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Food – the new body intoxification?
Dec 14, 2019
F.X. Mayr Cure, Nutrition

Food – the new body intoxification?


by Olaf Schulz-Lobeck

In this day and age, we have achieved a miracle: food is available at any time! In urban areas of the first world and developing countries, you can eat whatever you like, whenever you want. Grocery stores are open for at least 12 hours a day, and convenience stores like “Family Markets” are open 24/7—not to mention the growing number of online options.

There’s no need to put much effort into cooking. Nowadays, it’s easier, cooler, and cheaper to eat out. As eating out has become an important social experience, the variety of food and dining options has skyrocketed.

But are all these options backfiring?

Unfortunately, this superficial miracle can lead to an overloaded and contaminated digestive system, which can cause illness.

Worldwide, we’re facing a growing number of overweight people. Diabetes is on the rise, and one of every four new global cancer patients comes from China.

People tend to ignore the immense impact the food industry has made on our health. Companies like Nestle, Kraft, and Unilever have come to dominate the food market and influence consumers’ shopping behavior. You can’t help but notice that processed, convenient food is cheaper than fresh food. It also usually contains too much simple sugars and bad ingredients like palm fat.

What happened?

We are undergoing a landmark transition in traditional food and eating cultures. Before fast food, slow food, celebrity chefs, delivery services, Zagat guides, and food critics—and before poke bowls, cronuts, the Keto diet, and avocado toast, food was mainly seen as an important source of energy for the body. Physical work dominated the working environment. People had their three meals a day, including a hearty breakfast and a warm dinner with the family.

Growing up, we were always eating at home, which created a special bonding atmosphere. We didn’t have any street or junk food at all. Sundays or on holidays, my family celebrated food, for example, with Sunday roast and no Coca-Cola.

Paying for food outside of a grocery store was practically unheard of. “Local” wasn’t a trend but a reality.

Digitization—what’s been called the fourth industrial revolution—has become a pervasive influence on people’s everyday lives. Traditional family structures have loosened, and people have started testing out alternative models for living together. The internet has also enabled dramatic changes in the work environment. Mental work replaced physical labor. As a result, people started moving less. More and more technical gadgets have eased our day-to-day lives, and slowly people are starting to disconnect from themselves. Perceptions from the outside (social media platforms such as WeChat, Facebook, and Instagram), from people we don’t even know, manipulate our decisions and mindset and moods. Do they “like” or “dislike” me? My look? My activities? My life?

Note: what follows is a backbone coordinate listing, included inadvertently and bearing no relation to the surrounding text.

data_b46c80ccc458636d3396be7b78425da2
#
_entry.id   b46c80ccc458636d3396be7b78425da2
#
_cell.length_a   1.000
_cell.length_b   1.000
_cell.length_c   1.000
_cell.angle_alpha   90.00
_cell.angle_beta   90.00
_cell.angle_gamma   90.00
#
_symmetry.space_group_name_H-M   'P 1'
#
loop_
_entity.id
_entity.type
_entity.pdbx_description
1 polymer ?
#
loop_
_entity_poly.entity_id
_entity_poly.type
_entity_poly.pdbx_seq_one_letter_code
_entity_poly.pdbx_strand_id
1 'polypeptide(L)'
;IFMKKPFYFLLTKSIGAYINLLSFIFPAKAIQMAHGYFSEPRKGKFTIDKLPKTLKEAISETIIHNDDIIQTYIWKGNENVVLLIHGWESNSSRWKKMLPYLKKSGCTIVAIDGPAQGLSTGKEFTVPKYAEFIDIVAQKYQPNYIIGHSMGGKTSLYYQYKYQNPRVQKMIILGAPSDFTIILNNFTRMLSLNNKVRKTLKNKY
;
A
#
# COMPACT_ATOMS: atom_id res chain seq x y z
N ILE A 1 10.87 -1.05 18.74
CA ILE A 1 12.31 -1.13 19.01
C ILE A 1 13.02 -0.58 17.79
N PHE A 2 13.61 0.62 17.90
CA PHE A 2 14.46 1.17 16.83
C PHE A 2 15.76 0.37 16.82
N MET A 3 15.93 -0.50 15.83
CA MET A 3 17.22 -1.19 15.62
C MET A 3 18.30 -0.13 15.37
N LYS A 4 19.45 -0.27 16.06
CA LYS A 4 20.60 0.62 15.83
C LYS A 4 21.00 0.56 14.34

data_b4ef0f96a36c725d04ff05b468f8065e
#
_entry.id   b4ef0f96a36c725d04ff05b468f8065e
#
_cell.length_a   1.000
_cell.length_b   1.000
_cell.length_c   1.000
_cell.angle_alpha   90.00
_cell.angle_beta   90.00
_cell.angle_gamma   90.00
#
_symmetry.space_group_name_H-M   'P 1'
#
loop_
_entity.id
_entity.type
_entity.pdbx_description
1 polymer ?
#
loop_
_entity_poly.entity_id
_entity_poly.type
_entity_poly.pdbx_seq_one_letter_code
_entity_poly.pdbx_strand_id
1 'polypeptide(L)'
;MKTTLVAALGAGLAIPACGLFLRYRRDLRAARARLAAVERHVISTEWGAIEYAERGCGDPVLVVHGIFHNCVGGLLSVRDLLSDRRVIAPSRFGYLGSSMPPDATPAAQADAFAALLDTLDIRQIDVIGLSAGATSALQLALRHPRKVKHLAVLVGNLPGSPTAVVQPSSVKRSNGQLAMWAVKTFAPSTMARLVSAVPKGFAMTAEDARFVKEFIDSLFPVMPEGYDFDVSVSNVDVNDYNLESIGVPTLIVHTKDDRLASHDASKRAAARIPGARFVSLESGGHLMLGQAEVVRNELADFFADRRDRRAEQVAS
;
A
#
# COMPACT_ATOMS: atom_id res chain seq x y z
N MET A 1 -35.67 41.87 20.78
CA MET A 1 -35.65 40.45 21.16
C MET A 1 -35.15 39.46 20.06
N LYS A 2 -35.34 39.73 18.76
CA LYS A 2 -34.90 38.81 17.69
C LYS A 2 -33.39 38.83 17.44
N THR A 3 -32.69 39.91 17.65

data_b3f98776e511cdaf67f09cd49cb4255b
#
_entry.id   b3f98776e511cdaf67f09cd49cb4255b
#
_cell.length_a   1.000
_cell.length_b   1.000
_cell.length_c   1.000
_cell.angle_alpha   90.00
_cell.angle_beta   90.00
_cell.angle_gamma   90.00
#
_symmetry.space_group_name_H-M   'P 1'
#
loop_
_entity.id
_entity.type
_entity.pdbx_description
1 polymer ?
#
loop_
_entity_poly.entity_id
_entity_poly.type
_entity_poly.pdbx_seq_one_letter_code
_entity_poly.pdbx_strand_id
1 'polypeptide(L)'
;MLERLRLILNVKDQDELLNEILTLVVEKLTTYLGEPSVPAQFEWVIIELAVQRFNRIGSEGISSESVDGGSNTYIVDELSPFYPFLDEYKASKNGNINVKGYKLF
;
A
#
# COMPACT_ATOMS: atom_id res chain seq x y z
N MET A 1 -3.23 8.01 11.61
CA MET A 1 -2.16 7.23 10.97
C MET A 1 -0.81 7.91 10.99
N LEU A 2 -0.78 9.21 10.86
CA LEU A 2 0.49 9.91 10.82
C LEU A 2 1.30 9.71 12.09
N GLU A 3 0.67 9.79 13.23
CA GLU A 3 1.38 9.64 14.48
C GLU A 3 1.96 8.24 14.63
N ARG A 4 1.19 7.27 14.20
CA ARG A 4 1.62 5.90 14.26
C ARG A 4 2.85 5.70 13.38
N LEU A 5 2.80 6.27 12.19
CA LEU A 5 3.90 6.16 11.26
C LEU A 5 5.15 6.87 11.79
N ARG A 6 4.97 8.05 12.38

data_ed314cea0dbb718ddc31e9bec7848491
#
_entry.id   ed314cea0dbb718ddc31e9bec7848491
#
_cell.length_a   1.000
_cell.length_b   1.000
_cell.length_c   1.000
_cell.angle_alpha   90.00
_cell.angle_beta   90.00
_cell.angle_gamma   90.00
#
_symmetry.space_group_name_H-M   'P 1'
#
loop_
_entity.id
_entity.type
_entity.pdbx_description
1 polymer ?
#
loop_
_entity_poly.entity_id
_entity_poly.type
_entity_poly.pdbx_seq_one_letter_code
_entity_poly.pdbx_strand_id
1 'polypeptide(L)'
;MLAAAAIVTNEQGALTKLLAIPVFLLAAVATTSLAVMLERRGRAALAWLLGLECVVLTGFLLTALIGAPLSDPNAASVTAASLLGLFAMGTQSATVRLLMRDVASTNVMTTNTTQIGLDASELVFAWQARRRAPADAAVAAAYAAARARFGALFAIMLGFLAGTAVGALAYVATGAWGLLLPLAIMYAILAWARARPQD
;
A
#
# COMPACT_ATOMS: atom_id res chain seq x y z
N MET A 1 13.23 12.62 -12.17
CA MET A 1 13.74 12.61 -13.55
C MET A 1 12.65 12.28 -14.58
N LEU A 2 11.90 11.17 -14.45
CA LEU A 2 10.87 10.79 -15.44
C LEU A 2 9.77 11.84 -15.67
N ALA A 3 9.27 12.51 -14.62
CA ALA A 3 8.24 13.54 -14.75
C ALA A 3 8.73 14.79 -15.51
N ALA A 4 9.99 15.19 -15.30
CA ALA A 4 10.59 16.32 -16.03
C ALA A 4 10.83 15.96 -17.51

Is food the new smoking?

Food has gained a new meaning. People are now used to feeling stressed by the pace of life. Priorities are shifting and unfortunately food is one of the main losers. Our interest in food has changed—and not for the best. Oversupply, dwindling knowledge about good-quality food, and the lack of interest in celebrating traditions, such as table manners, are some of the key reasons. Instead we are eating on the street, sitting in cafes, cars, or at our desks at the office, filling our stomachs with foods we hardly recognize. Mostly, we have started to eat under stress—too fast, too much, too sweet, and too late!

 

 

The impact has been alarming. For example, in the first world and developing countries, almost every other man is overweight. There has been a significant spike in obese children and a dramatic drop in life expectancy. The relationship between mortality and obesity is scientifically proven.

 

At The F.X. Mayr team, together with guest writers, including internationally experienced cooks and nutritionists, we take this complex issue very serious.  The key pillars of The F.X. Mayr Retreat include nutrition, body cleansing, and supportive treatments. Our guests learn to understand their “internal reality,” how and what to eat as well as what to cook, and how to manage their “pace of life.”

As part of our efforts to educate and motivate, we will be publishing a series of nutrition articles and videos, for example cooking videos, to support people’s interest in living a healthier life—both physically and mentally.